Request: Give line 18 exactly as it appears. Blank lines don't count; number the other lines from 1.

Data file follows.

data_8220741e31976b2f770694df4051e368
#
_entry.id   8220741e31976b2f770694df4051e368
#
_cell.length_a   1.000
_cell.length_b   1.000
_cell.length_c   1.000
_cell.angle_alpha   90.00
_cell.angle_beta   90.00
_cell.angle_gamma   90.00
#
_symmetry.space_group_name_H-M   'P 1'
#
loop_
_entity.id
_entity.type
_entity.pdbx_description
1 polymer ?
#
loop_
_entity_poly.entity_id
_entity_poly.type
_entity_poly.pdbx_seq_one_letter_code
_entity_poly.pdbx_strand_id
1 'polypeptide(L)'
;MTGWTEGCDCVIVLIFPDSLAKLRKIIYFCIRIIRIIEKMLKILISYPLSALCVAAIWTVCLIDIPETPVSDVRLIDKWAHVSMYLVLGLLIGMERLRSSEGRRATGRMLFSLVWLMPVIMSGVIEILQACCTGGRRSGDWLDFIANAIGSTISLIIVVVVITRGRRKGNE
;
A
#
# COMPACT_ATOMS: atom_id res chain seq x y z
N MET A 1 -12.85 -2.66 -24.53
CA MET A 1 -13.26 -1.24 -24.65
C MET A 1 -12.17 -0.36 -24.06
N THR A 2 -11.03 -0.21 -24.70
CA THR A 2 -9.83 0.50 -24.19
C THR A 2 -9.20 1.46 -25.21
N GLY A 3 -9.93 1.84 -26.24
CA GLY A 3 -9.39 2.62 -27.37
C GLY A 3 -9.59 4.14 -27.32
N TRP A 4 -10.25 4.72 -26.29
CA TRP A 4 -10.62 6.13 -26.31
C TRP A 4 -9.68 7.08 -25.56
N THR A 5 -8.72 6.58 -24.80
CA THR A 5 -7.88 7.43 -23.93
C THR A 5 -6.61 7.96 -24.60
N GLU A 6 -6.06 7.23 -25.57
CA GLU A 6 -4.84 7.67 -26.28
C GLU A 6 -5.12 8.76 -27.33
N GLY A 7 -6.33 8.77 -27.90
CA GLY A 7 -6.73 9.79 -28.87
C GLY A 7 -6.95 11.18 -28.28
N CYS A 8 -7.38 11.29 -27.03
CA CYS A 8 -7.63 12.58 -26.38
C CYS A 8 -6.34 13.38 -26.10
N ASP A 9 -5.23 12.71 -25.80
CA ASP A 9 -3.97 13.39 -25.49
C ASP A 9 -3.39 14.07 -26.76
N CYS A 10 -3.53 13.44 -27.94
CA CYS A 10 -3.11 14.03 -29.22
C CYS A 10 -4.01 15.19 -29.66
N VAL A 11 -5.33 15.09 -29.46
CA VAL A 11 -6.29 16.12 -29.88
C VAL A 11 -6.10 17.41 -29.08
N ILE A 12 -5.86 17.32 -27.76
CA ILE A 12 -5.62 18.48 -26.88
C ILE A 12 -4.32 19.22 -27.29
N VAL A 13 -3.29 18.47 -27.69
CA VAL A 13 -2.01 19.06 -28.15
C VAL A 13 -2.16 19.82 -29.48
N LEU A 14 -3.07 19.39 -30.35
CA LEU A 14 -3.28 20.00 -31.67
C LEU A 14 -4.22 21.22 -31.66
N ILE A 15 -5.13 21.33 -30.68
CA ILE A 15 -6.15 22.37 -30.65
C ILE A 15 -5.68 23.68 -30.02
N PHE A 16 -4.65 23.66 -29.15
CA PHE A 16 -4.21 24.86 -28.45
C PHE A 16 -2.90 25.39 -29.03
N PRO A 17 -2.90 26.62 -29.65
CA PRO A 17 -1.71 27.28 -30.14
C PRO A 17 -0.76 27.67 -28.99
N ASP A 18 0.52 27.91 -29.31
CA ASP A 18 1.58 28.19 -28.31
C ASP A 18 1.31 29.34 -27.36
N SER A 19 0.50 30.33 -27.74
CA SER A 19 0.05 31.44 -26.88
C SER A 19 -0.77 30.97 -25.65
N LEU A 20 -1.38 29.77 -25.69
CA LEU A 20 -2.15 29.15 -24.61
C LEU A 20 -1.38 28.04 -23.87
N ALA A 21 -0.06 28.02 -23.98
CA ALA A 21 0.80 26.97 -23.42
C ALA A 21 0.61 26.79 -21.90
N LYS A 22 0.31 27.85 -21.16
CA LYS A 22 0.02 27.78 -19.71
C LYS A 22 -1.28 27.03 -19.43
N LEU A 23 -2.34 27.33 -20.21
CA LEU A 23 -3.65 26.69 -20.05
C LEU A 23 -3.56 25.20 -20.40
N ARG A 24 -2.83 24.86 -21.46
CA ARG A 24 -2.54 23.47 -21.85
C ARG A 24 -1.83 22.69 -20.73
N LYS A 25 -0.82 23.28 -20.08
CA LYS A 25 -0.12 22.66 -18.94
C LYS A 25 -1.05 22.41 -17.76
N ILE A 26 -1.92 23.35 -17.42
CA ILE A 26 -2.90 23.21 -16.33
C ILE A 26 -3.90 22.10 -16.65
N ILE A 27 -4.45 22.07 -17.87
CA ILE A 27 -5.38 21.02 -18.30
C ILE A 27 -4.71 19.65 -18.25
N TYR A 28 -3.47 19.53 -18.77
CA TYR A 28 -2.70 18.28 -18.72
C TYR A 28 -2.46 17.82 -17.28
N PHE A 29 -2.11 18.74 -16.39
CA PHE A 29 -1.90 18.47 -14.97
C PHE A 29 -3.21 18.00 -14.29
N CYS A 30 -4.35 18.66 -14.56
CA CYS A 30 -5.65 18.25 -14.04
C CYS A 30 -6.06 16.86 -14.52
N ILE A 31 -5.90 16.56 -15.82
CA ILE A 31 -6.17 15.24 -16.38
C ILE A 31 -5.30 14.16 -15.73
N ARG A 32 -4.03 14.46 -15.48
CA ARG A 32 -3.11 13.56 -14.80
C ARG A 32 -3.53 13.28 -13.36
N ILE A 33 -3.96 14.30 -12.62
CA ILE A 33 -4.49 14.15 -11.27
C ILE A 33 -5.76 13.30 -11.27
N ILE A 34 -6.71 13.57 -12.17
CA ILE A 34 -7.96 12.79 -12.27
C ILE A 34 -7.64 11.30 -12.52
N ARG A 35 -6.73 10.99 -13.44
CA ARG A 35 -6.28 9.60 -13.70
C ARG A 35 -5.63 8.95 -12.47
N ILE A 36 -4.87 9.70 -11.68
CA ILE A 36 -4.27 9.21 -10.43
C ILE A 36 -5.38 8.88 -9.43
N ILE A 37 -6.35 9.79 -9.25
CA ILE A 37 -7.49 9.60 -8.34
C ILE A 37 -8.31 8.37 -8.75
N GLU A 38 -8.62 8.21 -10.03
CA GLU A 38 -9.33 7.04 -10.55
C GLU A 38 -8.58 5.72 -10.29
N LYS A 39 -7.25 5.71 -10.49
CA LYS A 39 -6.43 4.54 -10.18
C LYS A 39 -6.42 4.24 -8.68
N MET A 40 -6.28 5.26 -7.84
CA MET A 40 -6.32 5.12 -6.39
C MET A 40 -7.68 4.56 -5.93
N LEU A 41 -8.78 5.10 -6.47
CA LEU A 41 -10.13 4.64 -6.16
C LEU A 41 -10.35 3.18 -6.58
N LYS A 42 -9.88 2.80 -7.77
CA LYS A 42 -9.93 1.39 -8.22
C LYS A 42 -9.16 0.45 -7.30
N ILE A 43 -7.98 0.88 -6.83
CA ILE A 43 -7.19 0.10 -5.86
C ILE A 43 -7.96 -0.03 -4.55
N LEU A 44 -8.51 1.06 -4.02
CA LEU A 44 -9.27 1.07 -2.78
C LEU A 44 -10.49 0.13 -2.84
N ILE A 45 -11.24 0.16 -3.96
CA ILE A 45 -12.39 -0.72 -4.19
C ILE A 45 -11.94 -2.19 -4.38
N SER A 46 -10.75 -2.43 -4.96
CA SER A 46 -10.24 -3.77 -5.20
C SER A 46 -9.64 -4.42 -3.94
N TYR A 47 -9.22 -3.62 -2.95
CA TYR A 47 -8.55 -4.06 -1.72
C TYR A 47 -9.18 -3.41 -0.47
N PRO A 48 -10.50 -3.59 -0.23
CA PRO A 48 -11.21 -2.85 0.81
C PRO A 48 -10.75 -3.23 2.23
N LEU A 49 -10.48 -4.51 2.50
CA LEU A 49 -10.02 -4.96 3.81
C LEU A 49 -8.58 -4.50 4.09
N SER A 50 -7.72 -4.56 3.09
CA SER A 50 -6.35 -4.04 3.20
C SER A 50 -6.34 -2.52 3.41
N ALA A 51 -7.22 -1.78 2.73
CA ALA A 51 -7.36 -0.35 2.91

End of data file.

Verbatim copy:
1 polymer ?